Of course the cleft lip repair can make a dramatic difference in a child's life. In an hour and a half, the skilled hands of a plastic surgeon, with the help of the Rotaplast team, can change a little girl or boy's destiny from being shunned by family and society alike, to a normal-looking, smiling, laughing, playful child who is ready to take on the normal challenges of everyday life.

There are results everyone can see. We can witness the transformation, and the inevitable "oohs and ahhs" in the recovery room remind everyone why we travel thousands of miles to do this rewarding work.

However, the cleft lip repair is only part of the work we do during a Rotaplast trip. In addition to the "glamorous" restoration of the cleft lip, the plastic surgeons spend a great deal of time with our hands deep in a place barely visible to even our scrub nurse in the operating room. Our big fingers and hands work in a cavity barely a few inches in diameter, like a craftsman assembling a ship in a bottle. A cleft palate is a split or separation in the "roof of the mouth" which is also the floor of the nose. The cleft can involve the bony "hard palate" which also serves as a foundation for the teeth, and/or the soft palate, located way in the back of the throat, which also is connected to the uvula, the small fleshy "little tongue" that hangs in the back of the throat, the small piece of flesh subject to some folklore and mystery.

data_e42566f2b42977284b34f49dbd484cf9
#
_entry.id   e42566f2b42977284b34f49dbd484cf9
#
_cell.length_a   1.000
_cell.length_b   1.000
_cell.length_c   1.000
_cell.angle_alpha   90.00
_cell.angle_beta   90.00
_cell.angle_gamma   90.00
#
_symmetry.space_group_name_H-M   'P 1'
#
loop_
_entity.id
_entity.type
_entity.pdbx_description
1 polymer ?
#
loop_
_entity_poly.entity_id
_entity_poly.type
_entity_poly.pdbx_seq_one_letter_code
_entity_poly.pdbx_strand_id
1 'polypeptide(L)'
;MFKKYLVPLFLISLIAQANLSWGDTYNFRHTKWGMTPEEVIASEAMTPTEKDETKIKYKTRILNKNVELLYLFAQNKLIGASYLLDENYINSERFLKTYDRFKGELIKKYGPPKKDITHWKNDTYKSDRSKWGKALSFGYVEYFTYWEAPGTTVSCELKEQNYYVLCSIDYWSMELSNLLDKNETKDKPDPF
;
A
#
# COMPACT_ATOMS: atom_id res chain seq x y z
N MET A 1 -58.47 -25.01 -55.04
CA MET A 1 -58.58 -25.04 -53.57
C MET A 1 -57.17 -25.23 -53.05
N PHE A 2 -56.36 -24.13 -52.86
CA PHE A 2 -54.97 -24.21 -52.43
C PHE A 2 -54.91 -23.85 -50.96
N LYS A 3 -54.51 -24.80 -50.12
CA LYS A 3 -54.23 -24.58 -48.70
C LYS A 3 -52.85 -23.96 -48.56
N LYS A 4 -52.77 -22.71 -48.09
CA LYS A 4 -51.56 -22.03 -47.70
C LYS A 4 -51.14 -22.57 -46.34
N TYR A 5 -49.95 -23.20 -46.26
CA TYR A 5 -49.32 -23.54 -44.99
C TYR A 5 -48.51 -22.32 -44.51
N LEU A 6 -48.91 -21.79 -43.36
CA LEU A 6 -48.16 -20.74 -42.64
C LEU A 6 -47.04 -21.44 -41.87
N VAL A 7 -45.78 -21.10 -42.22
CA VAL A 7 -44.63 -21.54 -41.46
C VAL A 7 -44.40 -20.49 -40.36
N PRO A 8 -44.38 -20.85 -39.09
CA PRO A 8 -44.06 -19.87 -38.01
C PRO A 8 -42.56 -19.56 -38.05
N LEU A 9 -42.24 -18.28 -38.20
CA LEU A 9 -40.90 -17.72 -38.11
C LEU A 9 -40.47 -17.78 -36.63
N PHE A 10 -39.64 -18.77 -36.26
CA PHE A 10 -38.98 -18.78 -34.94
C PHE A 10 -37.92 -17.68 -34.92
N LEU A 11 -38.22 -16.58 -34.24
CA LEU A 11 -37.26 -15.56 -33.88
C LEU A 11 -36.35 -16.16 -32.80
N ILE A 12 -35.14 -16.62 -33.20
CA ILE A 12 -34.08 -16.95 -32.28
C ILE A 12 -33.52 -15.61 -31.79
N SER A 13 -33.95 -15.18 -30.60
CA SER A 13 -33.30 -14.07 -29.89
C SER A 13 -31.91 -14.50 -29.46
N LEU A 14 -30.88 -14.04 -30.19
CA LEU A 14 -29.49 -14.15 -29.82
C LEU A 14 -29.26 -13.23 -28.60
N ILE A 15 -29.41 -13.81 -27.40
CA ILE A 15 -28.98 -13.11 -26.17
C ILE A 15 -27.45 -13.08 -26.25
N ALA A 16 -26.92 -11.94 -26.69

The child with an un-repaired cleft palate can suffer from a variety of maladies, from the aforementioned dental misalignment, poor nasal-oral hygiene, frequent ear infections that can lead to hearing loss, and most importantly and dramatically, poor speech that in some cases can be almost to impossible to comprehend. These children can be reluctant to raise their hands in school, refuse to converse, and be mistakenly considered to be unintelligent because of their reluctance. They can be subject to intense ridicule and bullying because of their reluctance of speech itself, which can lead to isolation, typically expected for the  patien with an un-repaired cleft lip.


It is for these reasons why the plastic surgeon will lean and bend into this small cavity in the back of a baby's mouth, for hours at a time, tolerating suboptimal lighting, room temperatures, and noisy suction machines, performing a relatively misunderstood and unglamorous operation to rearrange the tissues responsible for speech. It may be a Z-plasty (furlow) repair, a pushback method, an intra-velor veloplasty, or even an operation on the back of the throat itself, called a pharyngoplasty. These back and neck stretching operations are all designed with the same outcome in mind; to restore a child’s ability to speak.


It is a gift that cannot be pictured on a poster or in an ad and shown at fundraisers. It doesn’t easily lend itself to a "before and after photo" during a report to supporters, it is not described by a catchy phrase like "saving smiles," and at times these palate operations take a backseat to the cleft lip repairs. However, it is a gift that can make it possible for a child to speak clearly to his parents about his wants, answer a question in school with confidence, or one day give a speech that can move the audience, or actually one day in the future reveal what is truly in her heart – it is the gift of speech.


Thanks for being so gracious.

by Dr. David Morwood, M.D.